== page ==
Throwback Thursday: The Canada Packers Plant Chimney Stack

As Originally Seen in the Alberta Construction Magazine Winter 2015 Edition:



When the Canada Packers Plant in Edmonton opened its doors in September 1936, many welcomed the job opportunities it brought during the Great Depression. Both Premier William Aberhart and Edmonton Mayor Joseph Clarke attended the official opening of the meat plant on Nov. 4, 1936.

The building was heralded as an outstanding example of International Modernist style, and the architects received a Gold Medal of Merit from the Royal Architectural Institute of Canada and the Ontario Association of Architects. Bird Construction completed the construction, employing more than 400 tradespeople at the peak of the project.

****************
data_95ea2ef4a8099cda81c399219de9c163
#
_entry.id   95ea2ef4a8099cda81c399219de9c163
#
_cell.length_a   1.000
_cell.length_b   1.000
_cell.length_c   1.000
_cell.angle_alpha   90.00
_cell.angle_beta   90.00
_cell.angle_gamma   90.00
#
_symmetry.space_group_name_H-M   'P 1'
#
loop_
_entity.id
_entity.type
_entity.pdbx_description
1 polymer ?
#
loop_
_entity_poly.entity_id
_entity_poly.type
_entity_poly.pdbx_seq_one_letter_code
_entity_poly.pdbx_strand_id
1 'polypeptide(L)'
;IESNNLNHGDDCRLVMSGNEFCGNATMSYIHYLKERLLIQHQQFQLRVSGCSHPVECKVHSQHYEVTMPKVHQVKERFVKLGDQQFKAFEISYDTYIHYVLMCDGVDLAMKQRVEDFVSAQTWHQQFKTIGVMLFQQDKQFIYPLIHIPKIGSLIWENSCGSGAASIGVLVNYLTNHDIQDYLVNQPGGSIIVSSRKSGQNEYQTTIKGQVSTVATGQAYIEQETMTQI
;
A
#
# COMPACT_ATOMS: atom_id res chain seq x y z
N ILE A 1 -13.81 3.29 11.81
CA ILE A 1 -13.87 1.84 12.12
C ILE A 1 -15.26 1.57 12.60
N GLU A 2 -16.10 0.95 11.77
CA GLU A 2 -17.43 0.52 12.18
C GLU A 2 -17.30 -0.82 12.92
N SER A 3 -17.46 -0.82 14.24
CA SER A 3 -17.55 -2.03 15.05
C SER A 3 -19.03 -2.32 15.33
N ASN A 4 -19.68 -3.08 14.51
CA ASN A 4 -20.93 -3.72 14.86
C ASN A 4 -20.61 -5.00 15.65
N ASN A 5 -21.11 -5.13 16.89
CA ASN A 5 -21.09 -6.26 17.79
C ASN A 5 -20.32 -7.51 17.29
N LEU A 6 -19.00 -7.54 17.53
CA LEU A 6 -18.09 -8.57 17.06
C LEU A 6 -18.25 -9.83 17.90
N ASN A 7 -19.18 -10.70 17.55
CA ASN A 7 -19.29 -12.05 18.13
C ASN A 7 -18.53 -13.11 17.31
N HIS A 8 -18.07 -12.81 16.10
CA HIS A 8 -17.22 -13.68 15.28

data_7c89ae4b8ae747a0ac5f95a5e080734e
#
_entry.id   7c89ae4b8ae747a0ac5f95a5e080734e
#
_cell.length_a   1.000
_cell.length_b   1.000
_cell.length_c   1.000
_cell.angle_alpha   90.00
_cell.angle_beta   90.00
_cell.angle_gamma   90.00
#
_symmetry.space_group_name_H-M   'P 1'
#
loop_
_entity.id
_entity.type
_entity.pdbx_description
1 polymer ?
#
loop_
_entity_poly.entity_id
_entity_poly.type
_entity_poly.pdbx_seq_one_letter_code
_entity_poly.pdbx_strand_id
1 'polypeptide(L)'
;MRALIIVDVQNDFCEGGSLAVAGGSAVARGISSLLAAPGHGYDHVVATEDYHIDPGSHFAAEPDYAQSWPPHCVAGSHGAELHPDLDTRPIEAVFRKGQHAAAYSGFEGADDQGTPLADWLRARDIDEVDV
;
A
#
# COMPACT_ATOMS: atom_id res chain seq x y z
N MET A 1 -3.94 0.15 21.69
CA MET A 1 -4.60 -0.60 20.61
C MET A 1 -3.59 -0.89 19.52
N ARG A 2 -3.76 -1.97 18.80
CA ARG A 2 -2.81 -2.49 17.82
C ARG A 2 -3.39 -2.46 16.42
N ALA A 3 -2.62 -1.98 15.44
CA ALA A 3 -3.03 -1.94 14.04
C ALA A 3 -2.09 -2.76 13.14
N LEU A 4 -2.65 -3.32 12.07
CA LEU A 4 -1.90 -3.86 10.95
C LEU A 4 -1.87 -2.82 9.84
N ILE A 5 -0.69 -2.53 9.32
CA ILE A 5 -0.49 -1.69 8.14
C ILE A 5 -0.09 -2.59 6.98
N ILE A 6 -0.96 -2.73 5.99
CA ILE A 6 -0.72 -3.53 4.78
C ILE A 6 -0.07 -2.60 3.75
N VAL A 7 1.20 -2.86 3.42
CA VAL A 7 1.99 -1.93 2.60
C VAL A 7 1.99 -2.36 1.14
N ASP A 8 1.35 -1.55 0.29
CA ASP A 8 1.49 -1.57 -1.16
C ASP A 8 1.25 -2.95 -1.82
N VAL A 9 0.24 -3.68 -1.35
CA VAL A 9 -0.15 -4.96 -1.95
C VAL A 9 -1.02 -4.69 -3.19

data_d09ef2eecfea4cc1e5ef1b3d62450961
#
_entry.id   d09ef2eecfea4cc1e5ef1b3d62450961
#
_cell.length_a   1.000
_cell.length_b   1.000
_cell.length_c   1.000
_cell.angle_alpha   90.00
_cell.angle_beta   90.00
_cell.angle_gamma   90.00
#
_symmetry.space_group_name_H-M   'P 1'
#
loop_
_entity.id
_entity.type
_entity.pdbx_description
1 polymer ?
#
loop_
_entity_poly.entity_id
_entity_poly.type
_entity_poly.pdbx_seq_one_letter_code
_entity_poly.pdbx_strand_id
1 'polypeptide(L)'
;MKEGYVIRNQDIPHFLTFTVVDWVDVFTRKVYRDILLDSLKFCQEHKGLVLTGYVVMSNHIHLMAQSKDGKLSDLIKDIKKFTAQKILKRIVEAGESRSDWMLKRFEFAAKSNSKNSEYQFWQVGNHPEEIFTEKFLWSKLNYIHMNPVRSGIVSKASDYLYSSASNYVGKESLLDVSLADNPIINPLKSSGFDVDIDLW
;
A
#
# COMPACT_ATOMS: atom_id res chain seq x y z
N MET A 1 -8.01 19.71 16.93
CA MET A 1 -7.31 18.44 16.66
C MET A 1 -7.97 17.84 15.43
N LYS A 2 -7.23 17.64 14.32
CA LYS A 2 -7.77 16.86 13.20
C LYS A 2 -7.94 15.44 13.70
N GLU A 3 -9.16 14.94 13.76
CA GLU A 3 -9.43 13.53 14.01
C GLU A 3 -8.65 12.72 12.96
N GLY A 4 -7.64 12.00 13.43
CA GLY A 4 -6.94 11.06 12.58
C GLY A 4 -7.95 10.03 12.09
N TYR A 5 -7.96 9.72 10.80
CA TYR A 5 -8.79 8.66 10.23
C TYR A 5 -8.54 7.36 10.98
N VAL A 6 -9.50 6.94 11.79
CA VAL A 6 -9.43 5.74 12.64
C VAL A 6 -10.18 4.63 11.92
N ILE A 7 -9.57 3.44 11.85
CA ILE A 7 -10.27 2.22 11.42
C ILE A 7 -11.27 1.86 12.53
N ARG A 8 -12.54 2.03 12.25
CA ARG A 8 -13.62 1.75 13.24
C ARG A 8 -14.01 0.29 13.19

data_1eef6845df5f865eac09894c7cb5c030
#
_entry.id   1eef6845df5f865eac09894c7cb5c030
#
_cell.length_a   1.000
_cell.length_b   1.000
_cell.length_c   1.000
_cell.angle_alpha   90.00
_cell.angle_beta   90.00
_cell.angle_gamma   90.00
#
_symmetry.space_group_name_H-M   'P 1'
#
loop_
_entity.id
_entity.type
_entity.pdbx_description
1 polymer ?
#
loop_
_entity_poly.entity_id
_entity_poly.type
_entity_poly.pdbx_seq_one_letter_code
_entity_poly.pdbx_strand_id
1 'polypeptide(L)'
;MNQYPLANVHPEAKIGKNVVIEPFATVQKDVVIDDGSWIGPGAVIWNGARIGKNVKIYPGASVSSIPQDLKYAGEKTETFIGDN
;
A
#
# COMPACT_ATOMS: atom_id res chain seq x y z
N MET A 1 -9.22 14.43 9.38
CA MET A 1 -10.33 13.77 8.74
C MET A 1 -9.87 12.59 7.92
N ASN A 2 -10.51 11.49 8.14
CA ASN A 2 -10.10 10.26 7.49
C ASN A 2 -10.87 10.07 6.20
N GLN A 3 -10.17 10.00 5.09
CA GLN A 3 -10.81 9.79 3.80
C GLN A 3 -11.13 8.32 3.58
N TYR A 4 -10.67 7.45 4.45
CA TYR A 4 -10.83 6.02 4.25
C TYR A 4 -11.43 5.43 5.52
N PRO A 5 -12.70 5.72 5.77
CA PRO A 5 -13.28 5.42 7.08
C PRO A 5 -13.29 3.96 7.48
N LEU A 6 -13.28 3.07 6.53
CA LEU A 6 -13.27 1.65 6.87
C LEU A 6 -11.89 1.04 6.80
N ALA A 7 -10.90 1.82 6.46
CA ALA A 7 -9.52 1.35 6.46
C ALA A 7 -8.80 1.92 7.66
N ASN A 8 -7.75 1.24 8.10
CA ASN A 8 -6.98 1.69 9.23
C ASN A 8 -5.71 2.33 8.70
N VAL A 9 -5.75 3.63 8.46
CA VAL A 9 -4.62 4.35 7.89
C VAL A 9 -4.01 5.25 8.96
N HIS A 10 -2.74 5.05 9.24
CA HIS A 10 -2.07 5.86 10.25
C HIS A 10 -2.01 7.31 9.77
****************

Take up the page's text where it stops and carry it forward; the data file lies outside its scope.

The complex included a power plant, a refrigeration plant, an abattoir, a laboratory for quality and safety testing, a vegetable oil refinery, as well as facilities for curing hides and smoking and pickling meats. Three Babcock & Wilcox natural gas-fired boilers fed the 30-metre-high terracotta chimney stack-the feature that became a landmark.

The chimney stack still stands today, 20 years after the demolition of the facility. In 2015, the City of Edmonton formally designated the Canada Packers chimney stack as a Municipal Historic Resource. Located on the site of the future North East Transit Garage, the stack will be a centrepiece on the site, with a small public park and interpretative area around its base.

Restoration work is underway to expose the concrete foundations in and around the base of the stack. The next phase involves the restoration of the terracotta tiles as well as repairs to the mortar. Restorative work will also be done on the concrete cap at the top of the stack. The cost of the restoration work will exceed $530,000.
Throwback Thursday: The Canada Packers Plant Chimney Stack : News & Media : Bird Construction